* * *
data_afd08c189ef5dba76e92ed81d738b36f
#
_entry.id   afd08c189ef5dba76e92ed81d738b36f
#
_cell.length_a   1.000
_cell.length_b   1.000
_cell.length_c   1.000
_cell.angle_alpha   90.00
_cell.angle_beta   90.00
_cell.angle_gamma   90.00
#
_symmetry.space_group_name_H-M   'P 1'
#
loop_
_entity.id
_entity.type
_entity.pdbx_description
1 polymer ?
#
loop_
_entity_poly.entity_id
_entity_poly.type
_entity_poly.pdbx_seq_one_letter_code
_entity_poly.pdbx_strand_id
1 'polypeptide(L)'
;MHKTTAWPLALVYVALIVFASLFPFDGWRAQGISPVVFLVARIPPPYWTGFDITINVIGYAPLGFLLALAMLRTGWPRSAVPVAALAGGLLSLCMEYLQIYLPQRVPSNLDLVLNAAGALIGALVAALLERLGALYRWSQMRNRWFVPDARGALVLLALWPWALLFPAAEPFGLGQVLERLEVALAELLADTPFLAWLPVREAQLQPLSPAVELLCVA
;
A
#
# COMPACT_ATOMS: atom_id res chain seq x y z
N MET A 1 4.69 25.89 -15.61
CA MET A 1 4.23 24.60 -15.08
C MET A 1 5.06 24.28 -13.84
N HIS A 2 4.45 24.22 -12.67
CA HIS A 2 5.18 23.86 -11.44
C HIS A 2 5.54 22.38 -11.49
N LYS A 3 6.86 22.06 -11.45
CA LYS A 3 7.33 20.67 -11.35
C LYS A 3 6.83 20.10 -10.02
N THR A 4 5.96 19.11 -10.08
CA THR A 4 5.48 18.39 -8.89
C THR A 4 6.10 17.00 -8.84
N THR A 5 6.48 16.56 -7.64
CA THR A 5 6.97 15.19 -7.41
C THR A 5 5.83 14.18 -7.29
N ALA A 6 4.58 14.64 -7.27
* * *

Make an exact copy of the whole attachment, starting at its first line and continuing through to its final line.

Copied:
data_afd08c189ef5dba76e92ed81d738b36f
#
_entry.id   afd08c189ef5dba76e92ed81d738b36f
#
_cell.length_a   1.000
_cell.length_b   1.000
_cell.length_c   1.000
_cell.angle_alpha   90.00
_cell.angle_beta   90.00
_cell.angle_gamma   90.00
#
_symmetry.space_group_name_H-M   'P 1'
#
loop_
_entity.id
_entity.type
_entity.pdbx_description
1 polymer ?
#
loop_
_entity_poly.entity_id
_entity_poly.type
_entity_poly.pdbx_seq_one_letter_code
_entity_poly.pdbx_strand_id
1 'polypeptide(L)'
;MHKTTAWPLALVYVALIVFASLFPFDGWRAQGISPVVFLVARIPPPYWTGFDITINVIGYAPLGFLLALAMLRTGWPRSAVPVAALAGGLLSLCMEYLQIYLPQRVPSNLDLVLNAAGALIGALVAALLERLGALYRWSQMRNRWFVPDARGALVLLALWPWALLFPAAEPFGLGQVLERLEVALAELLADTPFLAWLPVREAQLQPLSPAVELLCVA
;
A
#
# COMPACT_ATOMS: atom_id res chain seq x y z
N MET A 1 4.69 25.89 -15.61
CA MET A 1 4.23 24.60 -15.08
C MET A 1 5.06 24.28 -13.84
N HIS A 2 4.45 24.22 -12.67
CA HIS A 2 5.18 23.86 -11.44
C HIS A 2 5.54 22.38 -11.49
N LYS A 3 6.86 22.06 -11.45
CA LYS A 3 7.33 20.67 -11.35
C LYS A 3 6.83 20.10 -10.02
N THR A 4 5.96 19.11 -10.08
CA THR A 4 5.48 18.39 -8.89
C THR A 4 6.10 17.00 -8.84
N THR A 5 6.48 16.56 -7.64
CA THR A 5 6.97 15.19 -7.41
C THR A 5 5.83 14.18 -7.29
N ALA A 6 4.58 14.64 -7.27